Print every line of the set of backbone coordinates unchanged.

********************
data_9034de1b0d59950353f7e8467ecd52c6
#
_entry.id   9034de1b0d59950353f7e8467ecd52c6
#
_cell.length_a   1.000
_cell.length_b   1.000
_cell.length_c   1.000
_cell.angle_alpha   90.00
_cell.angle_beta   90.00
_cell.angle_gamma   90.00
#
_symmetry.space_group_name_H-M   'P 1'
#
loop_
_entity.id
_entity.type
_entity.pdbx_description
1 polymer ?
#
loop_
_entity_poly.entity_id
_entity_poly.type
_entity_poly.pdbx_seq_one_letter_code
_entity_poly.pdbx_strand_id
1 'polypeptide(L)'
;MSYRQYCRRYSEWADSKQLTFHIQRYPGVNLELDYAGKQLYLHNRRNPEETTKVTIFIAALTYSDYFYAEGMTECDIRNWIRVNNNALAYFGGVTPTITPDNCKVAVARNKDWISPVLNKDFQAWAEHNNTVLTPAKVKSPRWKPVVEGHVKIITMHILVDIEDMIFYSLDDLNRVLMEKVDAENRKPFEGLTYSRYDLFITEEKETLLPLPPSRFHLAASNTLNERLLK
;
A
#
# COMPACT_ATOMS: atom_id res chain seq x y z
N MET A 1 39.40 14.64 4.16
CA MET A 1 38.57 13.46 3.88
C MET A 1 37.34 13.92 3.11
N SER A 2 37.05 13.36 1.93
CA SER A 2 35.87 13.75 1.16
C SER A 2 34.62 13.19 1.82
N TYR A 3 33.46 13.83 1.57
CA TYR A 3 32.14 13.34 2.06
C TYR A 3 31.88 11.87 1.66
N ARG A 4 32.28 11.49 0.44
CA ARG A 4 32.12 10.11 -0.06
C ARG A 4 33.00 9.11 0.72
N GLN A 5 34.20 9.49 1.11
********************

data_9034de1b0d59950353f7e8467ecd52c6
#
_entry.id   9034de1b0d59950353f7e8467ecd52c6
#
_cell.length_a   1.000
_cell.length_b   1.000
_cell.length_c   1.000
_cell.angle_alpha   90.00
_cell.angle_beta   90.00
_cell.angle_gamma   90.00
#
_symmetry.space_group_name_H-M   'P 1'
#
loop_
_entity.id
_entity.type
_entity.pdbx_description
1 polymer ?
#
loop_
_entity_poly.entity_id
_entity_poly.type
_entity_poly.pdbx_seq_one_letter_code
_entity_poly.pdbx_strand_id
1 'polypeptide(L)'
;MSYRQYCRRYSEWADSKQLTFHIQRYPGVNLELDYAGKQLYLHNRRNPEETTKVTIFIAALTYSDYFYAEGMTECDIRNWIRVNNNALAYFGGVTPTITPDNCKVAVARNKDWISPVLNKDFQAWAEHNNTVLTPAKVKSPRWKPVVEGHVKIITMHILVDIEDMIFYSLDDLNRVLMEKVDAENRKPFEGLTYSRYDLFITEEKETLLPLPPSRFHLAASNTLNERLLK
;
A
#
# COMPACT_ATOMS: atom_id res chain seq x y z
N MET A 1 39.40 14.64 4.16
CA MET A 1 38.57 13.46 3.88
C MET A 1 37.34 13.92 3.11
N SER A 2 37.05 13.36 1.93
CA SER A 2 35.87 13.75 1.16
C SER A 2 34.62 13.19 1.82
N TYR A 3 33.46 13.83 1.57
CA TYR A 3 32.14 13.34 2.06
C TYR A 3 31.88 11.87 1.66
N ARG A 4 32.28 11.49 0.44
CA ARG A 4 32.12 10.11 -0.06
C ARG A 4 33.00 9.11 0.72
N GLN A 5 34.20 9.49 1.11